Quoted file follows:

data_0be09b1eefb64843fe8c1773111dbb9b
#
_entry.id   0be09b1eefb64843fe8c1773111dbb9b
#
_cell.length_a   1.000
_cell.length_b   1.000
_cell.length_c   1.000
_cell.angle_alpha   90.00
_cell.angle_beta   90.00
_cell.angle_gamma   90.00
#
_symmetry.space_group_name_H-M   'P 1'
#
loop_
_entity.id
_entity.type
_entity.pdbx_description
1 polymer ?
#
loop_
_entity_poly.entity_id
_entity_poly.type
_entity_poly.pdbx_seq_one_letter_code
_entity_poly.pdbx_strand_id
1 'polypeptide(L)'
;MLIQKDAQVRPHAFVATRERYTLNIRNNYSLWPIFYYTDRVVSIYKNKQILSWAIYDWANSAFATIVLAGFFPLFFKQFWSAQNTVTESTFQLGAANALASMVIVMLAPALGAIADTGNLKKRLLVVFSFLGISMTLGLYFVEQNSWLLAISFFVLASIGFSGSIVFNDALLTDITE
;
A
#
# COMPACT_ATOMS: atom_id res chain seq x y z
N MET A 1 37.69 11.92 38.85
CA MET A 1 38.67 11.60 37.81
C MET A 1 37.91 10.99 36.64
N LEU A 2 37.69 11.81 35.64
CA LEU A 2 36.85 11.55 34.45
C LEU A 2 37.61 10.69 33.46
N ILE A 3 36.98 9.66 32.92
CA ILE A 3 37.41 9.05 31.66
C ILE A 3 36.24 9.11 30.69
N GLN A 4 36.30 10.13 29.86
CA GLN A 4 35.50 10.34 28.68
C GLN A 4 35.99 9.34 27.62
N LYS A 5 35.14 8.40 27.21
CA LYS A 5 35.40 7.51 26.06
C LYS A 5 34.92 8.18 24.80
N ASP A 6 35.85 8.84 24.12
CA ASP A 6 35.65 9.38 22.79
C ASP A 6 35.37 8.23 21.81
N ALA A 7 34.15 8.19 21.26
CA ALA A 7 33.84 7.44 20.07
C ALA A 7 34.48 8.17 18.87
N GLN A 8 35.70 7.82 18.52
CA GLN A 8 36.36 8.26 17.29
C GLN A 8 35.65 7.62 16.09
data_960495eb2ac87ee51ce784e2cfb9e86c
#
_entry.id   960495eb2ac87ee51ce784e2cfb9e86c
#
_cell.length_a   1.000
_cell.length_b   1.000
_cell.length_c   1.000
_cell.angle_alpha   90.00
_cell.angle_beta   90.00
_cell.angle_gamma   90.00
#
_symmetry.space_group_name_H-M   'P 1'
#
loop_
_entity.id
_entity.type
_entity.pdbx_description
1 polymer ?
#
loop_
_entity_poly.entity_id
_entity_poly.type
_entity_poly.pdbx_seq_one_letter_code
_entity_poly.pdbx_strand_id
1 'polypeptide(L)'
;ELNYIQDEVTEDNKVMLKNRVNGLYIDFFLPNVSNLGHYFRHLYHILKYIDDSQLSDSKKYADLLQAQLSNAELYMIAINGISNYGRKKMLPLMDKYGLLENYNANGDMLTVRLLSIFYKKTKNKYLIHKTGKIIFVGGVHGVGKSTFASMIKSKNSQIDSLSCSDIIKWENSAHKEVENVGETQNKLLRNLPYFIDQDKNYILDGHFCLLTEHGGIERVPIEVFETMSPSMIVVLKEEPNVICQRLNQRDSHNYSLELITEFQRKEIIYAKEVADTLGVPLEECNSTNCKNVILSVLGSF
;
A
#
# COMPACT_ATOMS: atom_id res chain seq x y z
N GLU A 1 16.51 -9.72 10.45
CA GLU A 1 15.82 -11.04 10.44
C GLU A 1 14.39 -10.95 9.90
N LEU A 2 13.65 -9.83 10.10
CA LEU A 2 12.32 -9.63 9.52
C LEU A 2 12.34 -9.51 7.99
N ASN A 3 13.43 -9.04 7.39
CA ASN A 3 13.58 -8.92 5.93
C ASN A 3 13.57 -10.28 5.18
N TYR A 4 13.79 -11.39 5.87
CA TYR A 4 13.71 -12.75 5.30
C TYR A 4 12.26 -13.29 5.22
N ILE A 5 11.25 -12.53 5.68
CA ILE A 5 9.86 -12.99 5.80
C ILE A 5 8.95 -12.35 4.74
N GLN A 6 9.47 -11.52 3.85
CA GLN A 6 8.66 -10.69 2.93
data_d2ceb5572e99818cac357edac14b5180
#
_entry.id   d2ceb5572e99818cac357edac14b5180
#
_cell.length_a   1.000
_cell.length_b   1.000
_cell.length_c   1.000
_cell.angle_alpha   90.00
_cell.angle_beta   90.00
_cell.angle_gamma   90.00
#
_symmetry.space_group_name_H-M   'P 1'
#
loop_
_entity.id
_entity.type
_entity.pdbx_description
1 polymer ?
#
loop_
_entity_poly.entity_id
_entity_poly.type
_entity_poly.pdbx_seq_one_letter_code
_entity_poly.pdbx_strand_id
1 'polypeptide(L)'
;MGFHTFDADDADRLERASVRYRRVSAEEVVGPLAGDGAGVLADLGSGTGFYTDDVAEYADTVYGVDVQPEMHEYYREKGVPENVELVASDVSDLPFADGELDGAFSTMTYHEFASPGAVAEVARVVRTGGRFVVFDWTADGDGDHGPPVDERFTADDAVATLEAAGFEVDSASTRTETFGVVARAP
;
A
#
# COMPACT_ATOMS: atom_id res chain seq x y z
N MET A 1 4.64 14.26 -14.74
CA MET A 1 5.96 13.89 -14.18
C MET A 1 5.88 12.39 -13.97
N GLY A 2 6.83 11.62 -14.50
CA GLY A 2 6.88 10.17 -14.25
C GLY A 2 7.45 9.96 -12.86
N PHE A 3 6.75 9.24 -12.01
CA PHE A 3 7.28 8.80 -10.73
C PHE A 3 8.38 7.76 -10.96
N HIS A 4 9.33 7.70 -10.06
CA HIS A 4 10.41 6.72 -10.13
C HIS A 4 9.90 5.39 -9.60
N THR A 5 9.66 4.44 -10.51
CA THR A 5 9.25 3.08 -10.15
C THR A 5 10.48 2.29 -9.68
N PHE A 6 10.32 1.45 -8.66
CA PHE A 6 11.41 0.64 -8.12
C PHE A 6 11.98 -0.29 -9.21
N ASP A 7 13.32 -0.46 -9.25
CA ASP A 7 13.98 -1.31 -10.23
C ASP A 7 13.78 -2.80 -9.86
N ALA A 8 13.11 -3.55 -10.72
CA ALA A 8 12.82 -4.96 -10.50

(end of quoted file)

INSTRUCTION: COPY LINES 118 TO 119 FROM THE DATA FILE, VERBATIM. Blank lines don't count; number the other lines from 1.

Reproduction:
_entity.pdbx_description
1 polymer ?